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motor vehicle record (MVR)

Contributor(s): Matthew Haughn

A motor vehicle record (MVR) is the documentation of a person’s driving history. The information in an MVR includes information about the driver's traffic citations, vehicular crimes, accidents, driving under the influence (DUI) convictions and the number of points on the individual’s driver’s license. Additionally, these records may contain personally identifying information (PII) such as age, date of birth, gender, eye color, hair color, weight and height. While the PII on an MVR can be a security concern, it can also be used in two-factor authentication (2FA) to help prevent identity theft.

MVR may be used by insurance companies to determine insurance rates for drivers, with those with clean records getting lower rates. Generally, insurance companies can look back five years into an individual’s MVR.The records may also be used by employers to determine the viability of a prospective employee. These records are especially important in the case of jobs involving commercial motor vehicles (CMVs).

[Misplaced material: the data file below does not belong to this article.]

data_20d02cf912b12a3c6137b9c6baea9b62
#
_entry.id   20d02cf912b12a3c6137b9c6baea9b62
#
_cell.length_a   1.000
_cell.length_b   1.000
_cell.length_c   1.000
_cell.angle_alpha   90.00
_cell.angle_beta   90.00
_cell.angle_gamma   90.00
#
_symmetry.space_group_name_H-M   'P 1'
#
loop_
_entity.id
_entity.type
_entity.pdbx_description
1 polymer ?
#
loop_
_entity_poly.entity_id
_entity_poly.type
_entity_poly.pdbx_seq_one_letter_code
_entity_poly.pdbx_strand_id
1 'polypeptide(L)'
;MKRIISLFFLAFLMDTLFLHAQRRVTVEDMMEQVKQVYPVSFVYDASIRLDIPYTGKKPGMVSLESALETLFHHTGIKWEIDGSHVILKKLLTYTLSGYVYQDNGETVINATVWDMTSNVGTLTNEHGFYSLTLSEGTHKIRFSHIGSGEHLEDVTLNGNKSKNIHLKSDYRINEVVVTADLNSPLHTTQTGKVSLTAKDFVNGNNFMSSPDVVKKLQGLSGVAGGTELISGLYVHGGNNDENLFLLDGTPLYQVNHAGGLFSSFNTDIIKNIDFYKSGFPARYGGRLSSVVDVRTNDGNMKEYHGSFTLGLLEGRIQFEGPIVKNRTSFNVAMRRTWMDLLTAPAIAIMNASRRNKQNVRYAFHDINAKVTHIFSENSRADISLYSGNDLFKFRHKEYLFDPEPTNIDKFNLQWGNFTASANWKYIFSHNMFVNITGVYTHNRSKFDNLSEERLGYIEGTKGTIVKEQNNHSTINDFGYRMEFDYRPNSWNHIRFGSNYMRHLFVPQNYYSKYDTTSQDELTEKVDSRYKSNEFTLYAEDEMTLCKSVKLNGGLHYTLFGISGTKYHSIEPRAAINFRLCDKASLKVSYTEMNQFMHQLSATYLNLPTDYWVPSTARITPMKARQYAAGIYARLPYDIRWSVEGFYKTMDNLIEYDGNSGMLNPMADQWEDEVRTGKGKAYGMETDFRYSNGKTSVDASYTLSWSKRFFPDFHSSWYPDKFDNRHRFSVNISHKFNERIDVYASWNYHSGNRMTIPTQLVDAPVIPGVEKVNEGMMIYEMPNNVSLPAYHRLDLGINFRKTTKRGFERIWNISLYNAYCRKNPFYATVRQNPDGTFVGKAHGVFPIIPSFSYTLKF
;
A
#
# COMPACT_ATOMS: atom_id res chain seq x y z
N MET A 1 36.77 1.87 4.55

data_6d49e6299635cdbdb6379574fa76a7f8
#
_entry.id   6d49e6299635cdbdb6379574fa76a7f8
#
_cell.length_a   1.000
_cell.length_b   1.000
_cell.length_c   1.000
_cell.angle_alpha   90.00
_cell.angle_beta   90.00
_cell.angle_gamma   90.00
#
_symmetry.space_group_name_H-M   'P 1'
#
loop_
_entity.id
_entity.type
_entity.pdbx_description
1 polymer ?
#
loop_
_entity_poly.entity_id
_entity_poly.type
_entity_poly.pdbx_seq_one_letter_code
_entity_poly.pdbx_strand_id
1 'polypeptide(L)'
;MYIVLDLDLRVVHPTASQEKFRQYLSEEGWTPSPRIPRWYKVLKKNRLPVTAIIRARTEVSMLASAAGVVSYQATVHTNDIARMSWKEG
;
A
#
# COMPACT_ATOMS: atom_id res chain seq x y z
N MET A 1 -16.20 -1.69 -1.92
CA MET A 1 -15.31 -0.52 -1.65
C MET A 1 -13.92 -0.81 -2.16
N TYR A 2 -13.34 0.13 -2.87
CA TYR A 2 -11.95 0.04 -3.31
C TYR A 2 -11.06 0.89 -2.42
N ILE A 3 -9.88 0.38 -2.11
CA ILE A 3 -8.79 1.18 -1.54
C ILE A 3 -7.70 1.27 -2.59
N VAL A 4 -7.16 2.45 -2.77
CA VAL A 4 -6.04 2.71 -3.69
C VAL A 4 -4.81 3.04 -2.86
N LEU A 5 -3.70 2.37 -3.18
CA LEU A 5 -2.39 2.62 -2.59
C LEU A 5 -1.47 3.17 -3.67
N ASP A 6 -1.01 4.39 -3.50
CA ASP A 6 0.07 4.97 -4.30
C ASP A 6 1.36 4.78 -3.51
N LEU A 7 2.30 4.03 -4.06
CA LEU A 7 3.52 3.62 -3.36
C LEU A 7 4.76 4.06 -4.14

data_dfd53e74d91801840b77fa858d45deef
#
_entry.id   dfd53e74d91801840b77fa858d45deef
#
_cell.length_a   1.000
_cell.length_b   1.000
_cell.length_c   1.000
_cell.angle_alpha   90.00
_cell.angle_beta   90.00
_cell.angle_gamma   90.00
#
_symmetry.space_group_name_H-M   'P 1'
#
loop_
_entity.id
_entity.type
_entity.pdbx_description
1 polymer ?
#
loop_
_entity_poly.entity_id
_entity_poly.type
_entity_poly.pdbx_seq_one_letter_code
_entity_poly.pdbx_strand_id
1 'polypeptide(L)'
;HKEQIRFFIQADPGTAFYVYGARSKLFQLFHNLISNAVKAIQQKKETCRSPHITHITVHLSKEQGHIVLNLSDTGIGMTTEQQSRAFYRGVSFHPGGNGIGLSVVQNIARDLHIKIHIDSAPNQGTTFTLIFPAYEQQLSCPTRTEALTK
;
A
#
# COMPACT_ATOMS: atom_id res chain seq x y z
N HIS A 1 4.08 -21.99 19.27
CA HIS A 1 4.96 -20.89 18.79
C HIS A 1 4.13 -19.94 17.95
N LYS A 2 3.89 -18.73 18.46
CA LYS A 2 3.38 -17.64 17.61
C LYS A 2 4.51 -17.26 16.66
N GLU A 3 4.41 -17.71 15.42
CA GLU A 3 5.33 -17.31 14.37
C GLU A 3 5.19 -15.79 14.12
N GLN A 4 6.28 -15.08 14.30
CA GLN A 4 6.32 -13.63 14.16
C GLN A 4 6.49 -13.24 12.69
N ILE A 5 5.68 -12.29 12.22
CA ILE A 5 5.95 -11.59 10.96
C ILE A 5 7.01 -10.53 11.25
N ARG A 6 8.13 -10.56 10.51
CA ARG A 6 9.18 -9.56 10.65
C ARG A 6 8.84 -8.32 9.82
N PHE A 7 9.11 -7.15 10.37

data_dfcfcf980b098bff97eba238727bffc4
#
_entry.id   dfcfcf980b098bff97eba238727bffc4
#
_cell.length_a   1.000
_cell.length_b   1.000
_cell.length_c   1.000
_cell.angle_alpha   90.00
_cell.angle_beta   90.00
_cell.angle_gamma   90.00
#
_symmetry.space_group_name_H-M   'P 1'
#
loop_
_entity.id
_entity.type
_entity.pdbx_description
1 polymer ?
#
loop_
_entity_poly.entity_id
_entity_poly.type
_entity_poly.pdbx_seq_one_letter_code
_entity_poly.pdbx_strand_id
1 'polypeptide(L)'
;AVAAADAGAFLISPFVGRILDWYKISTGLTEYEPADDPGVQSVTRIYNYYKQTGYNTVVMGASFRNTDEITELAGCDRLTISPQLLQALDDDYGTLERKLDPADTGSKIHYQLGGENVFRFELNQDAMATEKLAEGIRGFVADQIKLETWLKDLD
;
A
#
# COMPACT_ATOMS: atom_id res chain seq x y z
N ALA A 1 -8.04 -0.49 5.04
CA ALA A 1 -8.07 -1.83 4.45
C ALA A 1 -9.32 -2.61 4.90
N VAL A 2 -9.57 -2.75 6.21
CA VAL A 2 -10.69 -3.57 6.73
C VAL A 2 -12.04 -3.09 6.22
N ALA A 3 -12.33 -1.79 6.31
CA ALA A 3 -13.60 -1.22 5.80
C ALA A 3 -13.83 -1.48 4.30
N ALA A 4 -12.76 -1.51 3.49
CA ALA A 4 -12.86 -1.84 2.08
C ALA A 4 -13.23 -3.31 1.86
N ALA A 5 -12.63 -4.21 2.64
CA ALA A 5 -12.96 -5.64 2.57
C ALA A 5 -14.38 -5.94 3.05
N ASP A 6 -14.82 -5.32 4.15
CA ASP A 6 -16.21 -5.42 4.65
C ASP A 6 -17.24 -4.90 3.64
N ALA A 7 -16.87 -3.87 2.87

In the United States, the Drivers Privacy Protection Act (DPPA), was enacted in 1994 to protect the privacy of personal information assembled by State Department of Motor Vehicles (DMVs). The DPPA prohibits the release or use of personal information obtained in connection with a motor vehicle record. It sets penalties for violations and makes violators legally liable should PII be sold or released to third-party marketers without the driver's permission. Personal information as defined by the DPPA includes photographs, Social Security Numbers (SSNs), Client Identification Number (CIDs), name and address, telephone number and medical or disability information. It does not include traffic accidents, traffic violations or status of the driver's license.

This was last updated in March 2017

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